919? - 936?

Mathuedoï / Malhuedoc I

Brother-in-law. 'Count of Poher'. m daughter of Alain I.

936 - 942

Having already encouraged a failed Breton rebellion against the Vikings, the monk Yann de Landévennec now calls on Alain to return to Brittany, which he does in 936 with the blessing and support of Æthelstan of Wessex. Meanwhile, the future Hugh 'the Great' of Aquitaine is organising the return of Louis IV to West Francia. Alain's campaign against the Loire Vikings is successful and he is declared Duke Alain II.

Alain II
Mathuedoï's greatest claim to fame may be as the father of Alain II, duke of Brittany, Vannes, and Nantes, and count of Poher, who returned from exile to lead the Bretons to victory over the Loire Vikings and thereby recover the duchy

Then he allies himself with his cousin, Judicael of Nantes (called 'Berenger' by the Franks) and Count Hugh II of Maine to attack the Seine Vikings (the Normans). The presence of a powerful cousin in Nantes who bears a distinctive Late Romano-British/Breton name would strongly signal that this town is still part of Brittany.

936 - 952

Alain II 'the Fox'

Son. Count of Poher. Duke of Vannes & Nantes, and Brittany.

952 - 958


Son. Prince of Brittany. Last count of Vannes?

958 - 990

Brittany appears to be ruled by the counts of Nantes at this time, probably Hoël or Guerech of Nantes. The numbering for Hoels as dukes would suggest that this particular Hoel is not involved (although this does not help in Guerech's case).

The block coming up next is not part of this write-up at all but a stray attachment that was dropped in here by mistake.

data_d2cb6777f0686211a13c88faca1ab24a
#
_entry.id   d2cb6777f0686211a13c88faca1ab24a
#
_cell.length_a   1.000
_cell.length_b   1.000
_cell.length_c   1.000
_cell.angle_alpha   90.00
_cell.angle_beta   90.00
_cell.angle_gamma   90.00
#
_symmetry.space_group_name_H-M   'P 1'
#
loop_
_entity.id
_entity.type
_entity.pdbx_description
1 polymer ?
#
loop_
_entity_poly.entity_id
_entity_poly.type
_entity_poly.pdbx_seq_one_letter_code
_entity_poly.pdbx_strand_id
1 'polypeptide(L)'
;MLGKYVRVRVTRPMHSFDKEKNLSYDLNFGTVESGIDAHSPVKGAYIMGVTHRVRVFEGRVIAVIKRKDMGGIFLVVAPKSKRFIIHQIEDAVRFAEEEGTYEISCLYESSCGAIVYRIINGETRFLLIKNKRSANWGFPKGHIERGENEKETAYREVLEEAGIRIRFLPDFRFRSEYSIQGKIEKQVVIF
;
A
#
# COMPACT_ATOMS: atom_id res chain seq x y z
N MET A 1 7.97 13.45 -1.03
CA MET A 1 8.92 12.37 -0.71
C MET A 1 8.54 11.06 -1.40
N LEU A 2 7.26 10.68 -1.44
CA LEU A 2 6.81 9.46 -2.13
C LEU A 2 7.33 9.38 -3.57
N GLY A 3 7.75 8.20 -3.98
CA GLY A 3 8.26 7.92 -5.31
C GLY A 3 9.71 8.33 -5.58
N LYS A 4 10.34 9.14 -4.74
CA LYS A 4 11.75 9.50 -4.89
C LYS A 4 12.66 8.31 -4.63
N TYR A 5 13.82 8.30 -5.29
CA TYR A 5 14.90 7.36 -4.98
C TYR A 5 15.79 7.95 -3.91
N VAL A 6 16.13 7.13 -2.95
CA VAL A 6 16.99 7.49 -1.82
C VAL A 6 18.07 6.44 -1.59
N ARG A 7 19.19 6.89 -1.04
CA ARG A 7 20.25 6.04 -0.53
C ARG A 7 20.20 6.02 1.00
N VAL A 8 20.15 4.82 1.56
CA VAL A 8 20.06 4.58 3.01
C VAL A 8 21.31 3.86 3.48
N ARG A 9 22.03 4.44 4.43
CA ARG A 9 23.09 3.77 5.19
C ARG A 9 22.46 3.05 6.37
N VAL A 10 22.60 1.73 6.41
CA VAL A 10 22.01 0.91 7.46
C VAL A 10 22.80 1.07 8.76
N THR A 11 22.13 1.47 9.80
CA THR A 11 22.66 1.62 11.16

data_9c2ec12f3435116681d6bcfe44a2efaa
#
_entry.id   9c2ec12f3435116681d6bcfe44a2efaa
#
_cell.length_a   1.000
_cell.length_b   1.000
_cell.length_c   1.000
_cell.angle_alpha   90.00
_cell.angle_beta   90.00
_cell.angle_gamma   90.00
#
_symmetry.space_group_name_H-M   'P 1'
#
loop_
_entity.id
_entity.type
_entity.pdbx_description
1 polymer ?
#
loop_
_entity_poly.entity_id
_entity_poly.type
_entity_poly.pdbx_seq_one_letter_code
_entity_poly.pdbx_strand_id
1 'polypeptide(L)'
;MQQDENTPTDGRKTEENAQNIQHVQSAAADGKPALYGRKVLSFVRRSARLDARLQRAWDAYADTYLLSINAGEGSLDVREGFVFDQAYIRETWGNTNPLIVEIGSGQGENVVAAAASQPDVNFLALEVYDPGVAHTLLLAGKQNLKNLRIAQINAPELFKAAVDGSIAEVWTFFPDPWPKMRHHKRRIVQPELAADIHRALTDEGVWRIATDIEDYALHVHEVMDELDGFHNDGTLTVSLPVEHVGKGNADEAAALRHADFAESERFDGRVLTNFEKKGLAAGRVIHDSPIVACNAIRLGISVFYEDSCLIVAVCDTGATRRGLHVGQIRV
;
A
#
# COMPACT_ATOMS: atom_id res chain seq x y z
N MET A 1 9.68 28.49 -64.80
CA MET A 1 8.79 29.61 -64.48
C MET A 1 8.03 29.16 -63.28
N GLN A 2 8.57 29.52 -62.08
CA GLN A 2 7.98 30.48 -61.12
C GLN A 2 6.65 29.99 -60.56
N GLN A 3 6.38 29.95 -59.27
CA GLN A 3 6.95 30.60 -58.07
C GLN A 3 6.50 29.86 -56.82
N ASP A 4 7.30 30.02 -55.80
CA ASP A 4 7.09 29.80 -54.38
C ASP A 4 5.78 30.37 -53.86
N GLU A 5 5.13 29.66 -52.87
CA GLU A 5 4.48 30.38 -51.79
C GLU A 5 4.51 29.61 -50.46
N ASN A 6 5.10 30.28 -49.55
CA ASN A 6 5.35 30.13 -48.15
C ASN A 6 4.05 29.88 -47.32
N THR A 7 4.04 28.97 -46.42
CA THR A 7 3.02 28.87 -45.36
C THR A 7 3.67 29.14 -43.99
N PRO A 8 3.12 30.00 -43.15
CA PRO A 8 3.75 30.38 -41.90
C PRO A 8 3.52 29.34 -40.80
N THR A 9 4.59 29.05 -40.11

After 990 the duchy is certainly ruled by the counts of Rennes upon the accession of Conan I, and until 1066. By this time, West Francia has finally suppressed a weakened Brittany, and the kings assume the title of 'Duke of Brittany' (and already appear to have done so earlier in this century). Even so, they maintain much of their independence until 1532.

The county of Vannes seems to be terminated following the death of Drogo - or at least no longer has its own counts. Given that it still remains within Brittany the answer could be that it is drawn directly under the authority of the duke of Brittany himself, which position is now being fulfilled by the counts of Rennes. The important city of Nantes had until the reign of Alain II been joined to Vannes as a single county, but had been divided when Drogo had gained Vannes.

Vikings in Brittany
The tenth century Viking threat to Brittany had been a very serious one, with the notorious Loire Vikings effectively occupying the duchy between 914-936, before finally being ejected

An alternative possibility is that Vannes and Nantes are reunified following Drogo's death, now under the control of Nantes. Either way, events for Vannes largely follow the same path as those for Brittany as a whole.